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Kanawha to explore propane and natural gas vehicles

CHARLESTON, W.Va. -- Kanawha County officials are exploring both compressed natural gas and liquid propane as alternate fuels for county vehicles.

And they're getting industry leaders to help foot the bill.

The Kanawha County Commission already bought one Chevrolet Tahoe that runs on compressed natural gas, and is considering buying other alternative-fuel vehicles when they buy new cars and trucks.

County commissioners Kent Carper, Hoppy Shores and Dave Hardy were ready to vote at a regular meeting Thursday on a $17,000 project to build a slow-fill compressed natural gas-filling port at the county courthouse. But T.J. Meadows, business manager for IGS Energy and CNG Services, offered to give the county a filling station for free. IGS is pushing for more natural gas-powered technology in the state.

At the same meeting, Bret Chandler offered the county part of a $500,000 federal grant to convert vehicles to liquid propane if the county will consider converting some cars and trucks to that alternate fuel. Chandler is managing director of the investment company Propane Fuel Technologies LLC, but also works with CleanFUEL USA, a national company pushing propane technology.

Carper said there's no reason for the county not to look at both forms of alternate fuel. Both natural gas and propane can be tapped and refined in West Virginia, and within the county's borders.

"Why shouldn't we burn our own gas?" Carper asked. "We're importing oil."

Hardy agreed.

"Look out, oil companies," he said. "If this catches on, watch the price of gasoline go down. It's competition, and I like it."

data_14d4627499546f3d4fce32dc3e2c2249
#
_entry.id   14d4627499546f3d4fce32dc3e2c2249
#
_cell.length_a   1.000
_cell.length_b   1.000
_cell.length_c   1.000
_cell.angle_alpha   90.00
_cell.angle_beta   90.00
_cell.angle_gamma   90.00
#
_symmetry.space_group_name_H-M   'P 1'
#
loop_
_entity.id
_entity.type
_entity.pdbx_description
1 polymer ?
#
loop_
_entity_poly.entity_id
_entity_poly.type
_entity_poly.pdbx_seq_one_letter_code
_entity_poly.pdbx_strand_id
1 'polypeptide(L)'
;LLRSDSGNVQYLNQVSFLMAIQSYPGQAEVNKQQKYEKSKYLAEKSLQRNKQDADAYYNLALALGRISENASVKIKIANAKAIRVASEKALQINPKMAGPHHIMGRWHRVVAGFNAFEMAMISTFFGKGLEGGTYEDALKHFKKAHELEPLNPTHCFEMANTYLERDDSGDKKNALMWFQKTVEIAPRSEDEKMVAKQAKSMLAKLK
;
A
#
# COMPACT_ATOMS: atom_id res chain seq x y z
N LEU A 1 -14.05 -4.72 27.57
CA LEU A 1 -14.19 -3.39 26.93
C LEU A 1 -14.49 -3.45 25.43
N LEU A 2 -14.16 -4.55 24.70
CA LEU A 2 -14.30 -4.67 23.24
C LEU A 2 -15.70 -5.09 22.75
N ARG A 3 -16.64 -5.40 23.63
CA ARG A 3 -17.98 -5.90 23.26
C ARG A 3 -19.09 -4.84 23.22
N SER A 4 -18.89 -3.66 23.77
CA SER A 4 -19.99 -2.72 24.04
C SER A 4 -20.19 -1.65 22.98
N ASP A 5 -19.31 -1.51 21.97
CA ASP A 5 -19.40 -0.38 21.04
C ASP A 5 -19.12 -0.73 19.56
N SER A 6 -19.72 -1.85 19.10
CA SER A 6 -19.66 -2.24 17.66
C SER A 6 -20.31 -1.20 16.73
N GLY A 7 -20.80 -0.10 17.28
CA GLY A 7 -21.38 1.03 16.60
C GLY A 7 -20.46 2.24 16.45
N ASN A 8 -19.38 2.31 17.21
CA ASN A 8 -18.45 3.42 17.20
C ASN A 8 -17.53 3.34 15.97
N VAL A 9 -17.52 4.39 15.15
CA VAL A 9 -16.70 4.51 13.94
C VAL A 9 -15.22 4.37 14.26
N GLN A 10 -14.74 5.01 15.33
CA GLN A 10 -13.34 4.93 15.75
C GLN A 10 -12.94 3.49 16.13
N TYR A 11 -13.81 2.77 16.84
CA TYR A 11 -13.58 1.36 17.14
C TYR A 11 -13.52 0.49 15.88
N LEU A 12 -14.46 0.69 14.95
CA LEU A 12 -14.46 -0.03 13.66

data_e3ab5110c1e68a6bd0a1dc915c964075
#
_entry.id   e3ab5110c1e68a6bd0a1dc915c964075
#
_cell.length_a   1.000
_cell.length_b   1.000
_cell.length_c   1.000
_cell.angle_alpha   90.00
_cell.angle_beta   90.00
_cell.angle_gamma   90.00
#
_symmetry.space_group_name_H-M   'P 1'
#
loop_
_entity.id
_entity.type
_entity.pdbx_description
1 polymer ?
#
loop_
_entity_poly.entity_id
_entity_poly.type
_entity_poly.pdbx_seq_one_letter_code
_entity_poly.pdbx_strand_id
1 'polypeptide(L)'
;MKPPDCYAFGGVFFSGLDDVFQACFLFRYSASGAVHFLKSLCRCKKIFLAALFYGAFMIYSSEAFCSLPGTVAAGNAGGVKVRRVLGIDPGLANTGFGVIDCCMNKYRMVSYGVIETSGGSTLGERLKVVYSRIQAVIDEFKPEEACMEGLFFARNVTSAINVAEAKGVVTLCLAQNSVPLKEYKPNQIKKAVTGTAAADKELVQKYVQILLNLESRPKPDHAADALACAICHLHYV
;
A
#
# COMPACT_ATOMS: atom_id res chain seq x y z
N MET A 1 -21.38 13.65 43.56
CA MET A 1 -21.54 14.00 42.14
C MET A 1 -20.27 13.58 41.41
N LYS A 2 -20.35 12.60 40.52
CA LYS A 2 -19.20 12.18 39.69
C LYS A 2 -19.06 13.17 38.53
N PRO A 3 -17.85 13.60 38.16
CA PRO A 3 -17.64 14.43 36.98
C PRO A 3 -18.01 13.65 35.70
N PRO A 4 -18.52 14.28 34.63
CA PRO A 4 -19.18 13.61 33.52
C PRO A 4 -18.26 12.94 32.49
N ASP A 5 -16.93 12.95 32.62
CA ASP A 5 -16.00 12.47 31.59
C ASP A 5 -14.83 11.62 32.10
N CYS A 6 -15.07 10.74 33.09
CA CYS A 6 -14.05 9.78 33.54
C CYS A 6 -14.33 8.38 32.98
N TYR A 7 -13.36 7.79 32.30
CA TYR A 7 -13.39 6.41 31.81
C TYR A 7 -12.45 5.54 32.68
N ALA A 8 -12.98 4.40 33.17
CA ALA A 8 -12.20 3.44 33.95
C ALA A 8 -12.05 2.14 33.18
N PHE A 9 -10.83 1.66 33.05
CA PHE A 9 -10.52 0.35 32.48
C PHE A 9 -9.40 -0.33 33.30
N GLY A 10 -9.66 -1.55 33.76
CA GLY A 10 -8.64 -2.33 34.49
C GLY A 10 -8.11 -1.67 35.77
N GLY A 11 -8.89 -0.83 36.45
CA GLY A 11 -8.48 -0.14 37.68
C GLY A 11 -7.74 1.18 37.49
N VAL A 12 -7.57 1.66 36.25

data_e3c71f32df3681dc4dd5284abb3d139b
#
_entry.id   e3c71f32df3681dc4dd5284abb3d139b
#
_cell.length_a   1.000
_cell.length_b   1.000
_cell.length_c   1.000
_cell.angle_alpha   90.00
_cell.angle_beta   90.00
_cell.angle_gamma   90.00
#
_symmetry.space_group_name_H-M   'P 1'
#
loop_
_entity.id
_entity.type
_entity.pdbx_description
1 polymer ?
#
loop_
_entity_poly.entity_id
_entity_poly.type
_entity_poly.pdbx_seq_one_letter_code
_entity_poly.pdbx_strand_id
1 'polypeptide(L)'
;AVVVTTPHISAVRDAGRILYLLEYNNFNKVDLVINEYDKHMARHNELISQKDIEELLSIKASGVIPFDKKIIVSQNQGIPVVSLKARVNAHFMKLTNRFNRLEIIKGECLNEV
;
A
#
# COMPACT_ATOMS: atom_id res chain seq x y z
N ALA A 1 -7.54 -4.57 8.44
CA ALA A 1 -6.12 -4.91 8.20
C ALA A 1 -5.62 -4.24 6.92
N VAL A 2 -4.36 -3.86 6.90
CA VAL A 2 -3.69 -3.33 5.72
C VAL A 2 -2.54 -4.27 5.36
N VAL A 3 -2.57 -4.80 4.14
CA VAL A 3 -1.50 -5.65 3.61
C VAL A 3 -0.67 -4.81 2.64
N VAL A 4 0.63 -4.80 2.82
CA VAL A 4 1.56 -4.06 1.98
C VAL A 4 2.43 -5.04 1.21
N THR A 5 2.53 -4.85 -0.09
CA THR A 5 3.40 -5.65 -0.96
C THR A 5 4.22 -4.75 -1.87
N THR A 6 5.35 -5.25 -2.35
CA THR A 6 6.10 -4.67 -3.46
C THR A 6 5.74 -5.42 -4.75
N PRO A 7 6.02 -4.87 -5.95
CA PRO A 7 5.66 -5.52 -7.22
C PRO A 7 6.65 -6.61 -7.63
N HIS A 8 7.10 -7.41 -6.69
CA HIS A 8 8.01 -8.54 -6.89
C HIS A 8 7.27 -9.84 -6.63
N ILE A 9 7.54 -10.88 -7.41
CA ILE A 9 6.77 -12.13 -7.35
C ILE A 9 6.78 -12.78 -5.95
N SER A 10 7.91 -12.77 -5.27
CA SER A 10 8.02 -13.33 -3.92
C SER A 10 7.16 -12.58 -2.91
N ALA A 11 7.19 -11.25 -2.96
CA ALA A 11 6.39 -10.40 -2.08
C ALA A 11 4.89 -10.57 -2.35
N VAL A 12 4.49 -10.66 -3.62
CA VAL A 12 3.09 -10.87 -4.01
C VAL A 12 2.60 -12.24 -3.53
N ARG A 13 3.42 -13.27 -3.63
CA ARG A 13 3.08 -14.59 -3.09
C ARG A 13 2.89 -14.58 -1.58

Commissioners will look at converting several cars and trucks to natural gas and several to propane to see what advantages each system offers.

Steve Sluss, legal counsel for the assessor's office, said the assessor's cars rarely leave the county, and would be good candidates for conversion. County officials are also considering converting a maintenance truck and a van that transports people to and from mental hygiene hearings.

Also Thursday, county officials announced a courthouse reorganization that consolidates several jobs that are being done by different departments. "We just moved a few people around," Carper said.

The moves include promoting Maintenance Director Steve Neddo to planning and maintenance director, with a salary adjustment from $45,900 a year to $60,000, and moving Planning Director Dave Armstrong to economic development specialist. Armstrong's salary will go from $57,650 a year to $50,000.

Armstrong has been planning director since 2008. "It's a positive move," he said.

Also Thursday, commissioners approved an emergency $6,500 ammunition purchase for the Kanawha County Sheriff's Department. The purchase includes 1,000 rounds of .38 Special ammunition, 2,000 rounds of .40 caliber ammunition, 10,000 rounds of .223 full metal jacket and 5,000 rounds of .223 soft point ammunition for the department's AR-15 rifles.

There is currently a run on ammunition brought about by talk of federal gun control legislation, and law enforcement officials are afraid they will soon have trouble finding ammunition if they don't buy it now.

Reach Rusty Marks at rustymarks@wvgazette.com or 304-348-1215.


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